When the Committee to Restore Shepherd Parkway was created in 2011, plans for the new U.S. Department of Homeland Security (DHS) campus at St. Elizabeths already included an access road to be built through the northern park of Shepherd Parkway alongside 295.
When residents were asked for input several years earlier, most community leaders supported the road as a way of reducing DHS commuter traffic on Malcolm X and Martin Luther King Avenues. Given the poor condition and lack of amenities at Shepherd Parkway, it is not surprising that government planners and residents alike were willing to sacrifice eight acres of woods.
The road plan won approval despite opposition from the National Park Service (NPS). Funding was held up for several years by deficit hawks in Congress before being approved in 2014.
The Committee, seeing the road as a done deal, has argued that the General Service Administration (GSA) (the agency responsible for building the DHS headquarters) should compensate NPS and Ward 8 residents for the loss of parkland by funding major improvements to the remaining 198 acres of Shepherd Parkway.
On March 23, DC Congresswoman Eleanor Holmes Norton issued a press release stating that construction is set to begin this summer and calling on NPS to grant the GSA access to the eight acres by April 15.
For us, the big revelation in Norton’s press release was the following:
“In addition to the access road, GSA will also build a protected trail and bike path, the first improvements to Shepherd Parkway in memory.”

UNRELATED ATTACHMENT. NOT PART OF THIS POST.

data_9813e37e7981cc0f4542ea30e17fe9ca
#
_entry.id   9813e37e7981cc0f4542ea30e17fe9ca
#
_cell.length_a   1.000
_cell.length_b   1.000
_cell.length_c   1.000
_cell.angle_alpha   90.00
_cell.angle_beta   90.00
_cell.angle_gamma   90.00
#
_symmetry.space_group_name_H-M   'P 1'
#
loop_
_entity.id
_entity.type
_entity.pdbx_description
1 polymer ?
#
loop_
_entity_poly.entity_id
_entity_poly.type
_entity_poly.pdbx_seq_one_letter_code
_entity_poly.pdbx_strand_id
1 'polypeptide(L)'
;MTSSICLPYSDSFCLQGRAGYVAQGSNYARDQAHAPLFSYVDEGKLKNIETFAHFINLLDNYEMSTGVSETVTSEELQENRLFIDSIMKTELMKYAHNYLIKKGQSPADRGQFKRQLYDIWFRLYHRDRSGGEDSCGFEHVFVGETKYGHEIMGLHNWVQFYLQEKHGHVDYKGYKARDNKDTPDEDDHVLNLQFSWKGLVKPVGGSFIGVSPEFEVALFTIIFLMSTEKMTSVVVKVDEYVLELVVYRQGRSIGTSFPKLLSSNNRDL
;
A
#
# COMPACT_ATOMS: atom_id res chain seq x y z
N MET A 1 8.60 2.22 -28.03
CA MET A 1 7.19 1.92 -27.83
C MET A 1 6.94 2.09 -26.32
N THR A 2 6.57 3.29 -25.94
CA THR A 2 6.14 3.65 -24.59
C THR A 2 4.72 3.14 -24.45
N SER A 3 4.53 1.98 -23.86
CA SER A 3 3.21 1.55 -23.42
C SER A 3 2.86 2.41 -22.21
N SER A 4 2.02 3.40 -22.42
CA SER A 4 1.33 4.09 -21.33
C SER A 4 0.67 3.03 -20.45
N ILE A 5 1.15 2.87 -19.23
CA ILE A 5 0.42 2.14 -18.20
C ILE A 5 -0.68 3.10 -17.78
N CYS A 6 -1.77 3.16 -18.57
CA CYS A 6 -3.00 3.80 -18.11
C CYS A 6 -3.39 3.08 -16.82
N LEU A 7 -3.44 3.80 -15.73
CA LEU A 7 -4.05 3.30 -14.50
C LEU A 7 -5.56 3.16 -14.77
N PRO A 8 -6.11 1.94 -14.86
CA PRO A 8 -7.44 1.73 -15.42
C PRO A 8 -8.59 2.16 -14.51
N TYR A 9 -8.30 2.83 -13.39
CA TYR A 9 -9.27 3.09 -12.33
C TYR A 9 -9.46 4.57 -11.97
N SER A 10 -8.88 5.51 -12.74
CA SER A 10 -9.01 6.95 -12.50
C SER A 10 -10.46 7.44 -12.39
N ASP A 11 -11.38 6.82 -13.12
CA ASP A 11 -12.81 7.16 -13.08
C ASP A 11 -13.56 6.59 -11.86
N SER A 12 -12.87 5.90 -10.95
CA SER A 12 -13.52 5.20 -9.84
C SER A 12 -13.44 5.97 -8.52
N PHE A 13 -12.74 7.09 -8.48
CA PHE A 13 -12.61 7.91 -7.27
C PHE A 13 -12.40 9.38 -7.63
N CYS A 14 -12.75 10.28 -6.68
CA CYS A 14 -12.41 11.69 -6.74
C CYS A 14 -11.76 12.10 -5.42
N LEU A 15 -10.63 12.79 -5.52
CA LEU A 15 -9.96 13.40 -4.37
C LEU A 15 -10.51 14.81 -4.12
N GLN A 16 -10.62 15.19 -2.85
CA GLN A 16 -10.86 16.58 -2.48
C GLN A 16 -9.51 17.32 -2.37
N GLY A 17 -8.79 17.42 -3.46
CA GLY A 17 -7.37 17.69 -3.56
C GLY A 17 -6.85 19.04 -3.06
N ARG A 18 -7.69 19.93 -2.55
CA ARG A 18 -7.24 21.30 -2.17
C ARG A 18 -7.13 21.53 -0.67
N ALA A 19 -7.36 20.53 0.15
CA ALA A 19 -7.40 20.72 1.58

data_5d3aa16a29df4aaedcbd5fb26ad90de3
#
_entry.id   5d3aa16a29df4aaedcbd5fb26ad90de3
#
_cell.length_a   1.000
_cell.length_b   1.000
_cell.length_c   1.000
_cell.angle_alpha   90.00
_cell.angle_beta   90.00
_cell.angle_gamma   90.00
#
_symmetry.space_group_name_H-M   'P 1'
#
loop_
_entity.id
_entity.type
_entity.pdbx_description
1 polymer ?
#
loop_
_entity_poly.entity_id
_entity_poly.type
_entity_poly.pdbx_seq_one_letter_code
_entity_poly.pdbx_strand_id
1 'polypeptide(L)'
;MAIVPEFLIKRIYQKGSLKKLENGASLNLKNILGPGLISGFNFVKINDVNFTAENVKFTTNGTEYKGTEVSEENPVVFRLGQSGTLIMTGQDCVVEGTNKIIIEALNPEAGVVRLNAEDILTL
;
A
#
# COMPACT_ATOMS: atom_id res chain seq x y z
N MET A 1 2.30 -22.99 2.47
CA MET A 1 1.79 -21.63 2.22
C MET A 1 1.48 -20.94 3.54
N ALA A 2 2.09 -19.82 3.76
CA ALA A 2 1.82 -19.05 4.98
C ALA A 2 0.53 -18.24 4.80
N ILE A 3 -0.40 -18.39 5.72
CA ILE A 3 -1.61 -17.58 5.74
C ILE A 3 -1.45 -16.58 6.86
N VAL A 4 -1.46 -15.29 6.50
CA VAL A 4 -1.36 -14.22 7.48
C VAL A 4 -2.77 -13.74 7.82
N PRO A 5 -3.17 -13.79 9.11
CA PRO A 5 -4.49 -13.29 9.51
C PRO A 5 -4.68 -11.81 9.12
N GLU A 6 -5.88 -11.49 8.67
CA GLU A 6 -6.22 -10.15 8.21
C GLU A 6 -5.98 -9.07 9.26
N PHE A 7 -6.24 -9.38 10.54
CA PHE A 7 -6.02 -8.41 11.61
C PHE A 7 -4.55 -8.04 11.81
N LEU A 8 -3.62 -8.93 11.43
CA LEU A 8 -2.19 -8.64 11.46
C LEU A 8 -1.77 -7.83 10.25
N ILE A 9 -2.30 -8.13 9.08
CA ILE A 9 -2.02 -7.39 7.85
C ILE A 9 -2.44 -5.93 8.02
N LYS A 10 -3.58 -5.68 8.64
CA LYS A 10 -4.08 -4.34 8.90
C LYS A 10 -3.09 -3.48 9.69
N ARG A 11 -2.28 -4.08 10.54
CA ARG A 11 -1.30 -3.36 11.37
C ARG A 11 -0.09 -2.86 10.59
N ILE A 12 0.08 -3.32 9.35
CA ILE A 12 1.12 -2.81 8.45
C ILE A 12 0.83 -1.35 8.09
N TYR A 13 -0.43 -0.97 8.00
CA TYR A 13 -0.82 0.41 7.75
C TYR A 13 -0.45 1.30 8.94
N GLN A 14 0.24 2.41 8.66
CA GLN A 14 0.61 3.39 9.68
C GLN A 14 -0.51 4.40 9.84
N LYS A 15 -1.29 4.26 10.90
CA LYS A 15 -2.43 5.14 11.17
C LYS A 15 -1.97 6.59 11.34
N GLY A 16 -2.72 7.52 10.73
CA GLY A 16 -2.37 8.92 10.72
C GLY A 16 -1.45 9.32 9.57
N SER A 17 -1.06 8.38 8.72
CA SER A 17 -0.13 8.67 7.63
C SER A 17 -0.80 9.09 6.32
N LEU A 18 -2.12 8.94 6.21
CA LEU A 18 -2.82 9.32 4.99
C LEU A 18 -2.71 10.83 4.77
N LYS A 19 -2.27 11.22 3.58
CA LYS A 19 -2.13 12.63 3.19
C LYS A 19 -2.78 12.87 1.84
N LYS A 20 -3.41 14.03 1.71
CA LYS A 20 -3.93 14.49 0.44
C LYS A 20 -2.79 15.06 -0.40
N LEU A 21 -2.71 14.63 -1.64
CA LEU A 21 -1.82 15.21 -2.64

A subsequent meeting between Norton staffers and members of the Committee clarified that there will be one trail, not two. It will be paved and will run parallel to the road on the eight acres that is being transferred to GSA.
We are delighted that there will be a bike path and are thankful for the Congresswoman’s leadership. Her letter to NPS director Jonathan B. Jarvis calls out NPS’s neglect while praising the Committee’s efforts:
“NPS, up until now, has seriously neglected Shepherd Parkway and has effectively turned it into a dump. I appreciate that NPS participated in my town hall in October on the NPS parks east of the Anacostia River, where residents informed me that Shepherd Parkway was used for dumping old tires, trash, and other items. Even more alarming, GSA recently sent surveyors to the site, who found human remains. Residents have done their own clean-up of the site, and they have scheduled cleanups throughout the spring.”
But let’s be clear: while GSA’s current plans are a positive step, they do little to make improve the rest of Shepherd Parkway.
Until it is possible to take a trail through the forested interior of Shepherd Parkway the way one hikes in Rock Creek Park or Fort Dupont, it will remain a no man’s land, separate from life in the neighborhoods it borders.
We look forward to continuing our collaboration with NPS, GSA, and Congresswoman Norton to make Shepherd Parkway into the park Ward 8 residents deserve.